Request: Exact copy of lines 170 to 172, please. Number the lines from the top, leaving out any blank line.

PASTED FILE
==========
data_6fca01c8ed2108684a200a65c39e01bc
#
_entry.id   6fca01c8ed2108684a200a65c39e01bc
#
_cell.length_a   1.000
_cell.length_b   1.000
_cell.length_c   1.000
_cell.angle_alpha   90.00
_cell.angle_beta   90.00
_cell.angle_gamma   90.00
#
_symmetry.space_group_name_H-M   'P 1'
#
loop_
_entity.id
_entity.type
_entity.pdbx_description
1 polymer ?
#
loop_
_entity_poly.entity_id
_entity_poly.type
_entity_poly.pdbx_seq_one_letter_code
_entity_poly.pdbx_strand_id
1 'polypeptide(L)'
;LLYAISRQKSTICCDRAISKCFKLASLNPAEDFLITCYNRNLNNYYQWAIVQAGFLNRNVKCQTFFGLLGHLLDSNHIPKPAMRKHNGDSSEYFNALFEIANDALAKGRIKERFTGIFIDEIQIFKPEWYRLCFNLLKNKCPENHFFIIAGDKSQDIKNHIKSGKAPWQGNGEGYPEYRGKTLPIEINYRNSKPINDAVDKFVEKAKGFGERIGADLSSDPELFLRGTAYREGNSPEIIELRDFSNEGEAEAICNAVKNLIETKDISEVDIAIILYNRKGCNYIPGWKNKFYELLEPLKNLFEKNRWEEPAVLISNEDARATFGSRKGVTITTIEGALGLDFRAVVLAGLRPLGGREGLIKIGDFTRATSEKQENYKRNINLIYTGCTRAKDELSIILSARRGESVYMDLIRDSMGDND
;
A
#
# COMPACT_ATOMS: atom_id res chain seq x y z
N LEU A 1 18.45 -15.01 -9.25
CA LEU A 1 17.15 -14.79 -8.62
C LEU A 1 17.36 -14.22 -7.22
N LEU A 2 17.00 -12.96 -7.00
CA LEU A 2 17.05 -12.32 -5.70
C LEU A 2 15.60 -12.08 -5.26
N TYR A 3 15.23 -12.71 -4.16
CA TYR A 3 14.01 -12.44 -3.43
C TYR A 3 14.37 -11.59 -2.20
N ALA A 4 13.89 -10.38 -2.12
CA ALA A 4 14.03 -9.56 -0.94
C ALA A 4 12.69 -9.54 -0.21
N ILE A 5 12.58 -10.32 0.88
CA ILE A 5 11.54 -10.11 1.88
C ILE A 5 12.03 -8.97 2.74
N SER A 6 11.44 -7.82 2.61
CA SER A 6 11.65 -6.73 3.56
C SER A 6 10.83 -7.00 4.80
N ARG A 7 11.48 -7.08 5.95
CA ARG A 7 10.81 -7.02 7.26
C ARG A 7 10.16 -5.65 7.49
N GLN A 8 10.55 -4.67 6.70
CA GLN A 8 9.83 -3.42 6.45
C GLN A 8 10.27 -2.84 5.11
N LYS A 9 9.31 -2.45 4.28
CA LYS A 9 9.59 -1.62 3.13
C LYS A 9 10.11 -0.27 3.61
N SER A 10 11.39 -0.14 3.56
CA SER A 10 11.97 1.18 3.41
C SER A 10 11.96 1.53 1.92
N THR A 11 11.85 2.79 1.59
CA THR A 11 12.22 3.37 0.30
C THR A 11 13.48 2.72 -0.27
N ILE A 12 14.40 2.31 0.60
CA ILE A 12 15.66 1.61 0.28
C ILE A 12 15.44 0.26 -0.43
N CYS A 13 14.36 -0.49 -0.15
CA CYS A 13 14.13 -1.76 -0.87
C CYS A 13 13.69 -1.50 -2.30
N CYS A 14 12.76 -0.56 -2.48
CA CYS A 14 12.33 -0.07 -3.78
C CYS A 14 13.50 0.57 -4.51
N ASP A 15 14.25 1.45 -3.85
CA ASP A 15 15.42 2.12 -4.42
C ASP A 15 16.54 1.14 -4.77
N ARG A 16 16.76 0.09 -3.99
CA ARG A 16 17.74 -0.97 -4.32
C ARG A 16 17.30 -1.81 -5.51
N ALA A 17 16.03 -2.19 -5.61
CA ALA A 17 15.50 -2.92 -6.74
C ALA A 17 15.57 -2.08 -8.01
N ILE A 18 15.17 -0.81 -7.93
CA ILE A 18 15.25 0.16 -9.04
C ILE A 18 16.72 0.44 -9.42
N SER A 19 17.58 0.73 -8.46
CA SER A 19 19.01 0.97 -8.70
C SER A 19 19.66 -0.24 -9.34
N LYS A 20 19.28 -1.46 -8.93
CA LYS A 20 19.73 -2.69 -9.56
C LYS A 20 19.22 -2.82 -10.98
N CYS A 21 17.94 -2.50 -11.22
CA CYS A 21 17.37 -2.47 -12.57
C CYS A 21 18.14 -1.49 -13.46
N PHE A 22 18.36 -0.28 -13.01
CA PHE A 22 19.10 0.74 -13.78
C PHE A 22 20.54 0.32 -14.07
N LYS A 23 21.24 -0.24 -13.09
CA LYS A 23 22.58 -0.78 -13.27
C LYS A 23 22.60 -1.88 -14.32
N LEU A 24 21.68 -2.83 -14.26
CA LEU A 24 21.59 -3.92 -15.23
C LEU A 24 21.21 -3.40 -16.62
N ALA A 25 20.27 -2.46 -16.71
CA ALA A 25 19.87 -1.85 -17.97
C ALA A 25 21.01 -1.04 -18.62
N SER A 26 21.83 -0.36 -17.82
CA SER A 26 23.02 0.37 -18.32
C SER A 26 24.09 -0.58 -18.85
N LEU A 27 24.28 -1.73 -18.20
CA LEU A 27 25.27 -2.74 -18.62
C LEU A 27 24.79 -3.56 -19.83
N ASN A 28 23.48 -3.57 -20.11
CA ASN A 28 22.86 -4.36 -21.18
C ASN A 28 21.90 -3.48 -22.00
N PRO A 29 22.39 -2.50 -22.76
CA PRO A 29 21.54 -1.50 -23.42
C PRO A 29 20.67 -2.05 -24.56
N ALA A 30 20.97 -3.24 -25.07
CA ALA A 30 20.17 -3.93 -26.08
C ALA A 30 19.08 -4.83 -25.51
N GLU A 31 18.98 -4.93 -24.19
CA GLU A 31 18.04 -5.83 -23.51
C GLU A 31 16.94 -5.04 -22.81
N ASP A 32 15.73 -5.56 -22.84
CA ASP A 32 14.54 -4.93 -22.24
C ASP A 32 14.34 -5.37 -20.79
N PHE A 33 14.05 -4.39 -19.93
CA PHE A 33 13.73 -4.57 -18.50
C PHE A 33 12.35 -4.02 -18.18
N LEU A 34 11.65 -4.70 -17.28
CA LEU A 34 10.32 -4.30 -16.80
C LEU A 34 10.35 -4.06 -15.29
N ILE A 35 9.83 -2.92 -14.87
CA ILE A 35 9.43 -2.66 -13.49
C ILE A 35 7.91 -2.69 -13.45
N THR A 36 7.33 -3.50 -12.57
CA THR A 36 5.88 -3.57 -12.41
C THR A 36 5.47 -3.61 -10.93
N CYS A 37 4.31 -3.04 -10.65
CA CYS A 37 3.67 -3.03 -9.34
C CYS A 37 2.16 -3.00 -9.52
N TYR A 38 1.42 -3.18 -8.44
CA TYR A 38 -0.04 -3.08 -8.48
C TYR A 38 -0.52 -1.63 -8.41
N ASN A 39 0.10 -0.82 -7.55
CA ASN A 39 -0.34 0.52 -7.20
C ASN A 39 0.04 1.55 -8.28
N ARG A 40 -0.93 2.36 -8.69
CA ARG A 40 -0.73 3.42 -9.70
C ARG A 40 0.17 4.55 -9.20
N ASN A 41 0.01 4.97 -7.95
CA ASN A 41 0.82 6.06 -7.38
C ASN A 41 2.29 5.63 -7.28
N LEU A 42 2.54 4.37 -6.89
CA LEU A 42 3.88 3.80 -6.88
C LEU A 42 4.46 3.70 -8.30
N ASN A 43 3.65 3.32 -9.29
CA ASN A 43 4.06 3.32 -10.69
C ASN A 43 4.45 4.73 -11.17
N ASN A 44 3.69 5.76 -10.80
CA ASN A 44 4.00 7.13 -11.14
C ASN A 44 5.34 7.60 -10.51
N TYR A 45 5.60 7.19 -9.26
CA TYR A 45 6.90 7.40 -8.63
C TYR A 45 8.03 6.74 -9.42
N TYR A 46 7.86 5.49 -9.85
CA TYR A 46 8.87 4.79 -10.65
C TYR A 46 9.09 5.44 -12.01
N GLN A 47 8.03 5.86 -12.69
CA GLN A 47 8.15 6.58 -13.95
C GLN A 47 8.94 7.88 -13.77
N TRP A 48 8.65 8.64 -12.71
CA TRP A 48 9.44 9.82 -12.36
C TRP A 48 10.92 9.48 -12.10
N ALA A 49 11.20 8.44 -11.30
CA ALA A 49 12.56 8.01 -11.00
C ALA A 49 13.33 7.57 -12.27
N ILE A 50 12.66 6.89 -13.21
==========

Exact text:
CA GLN A 47 8.15 6.58 -13.95
C GLN A 47 8.94 7.88 -13.77
N TRP A 48 8.65 8.64 -12.71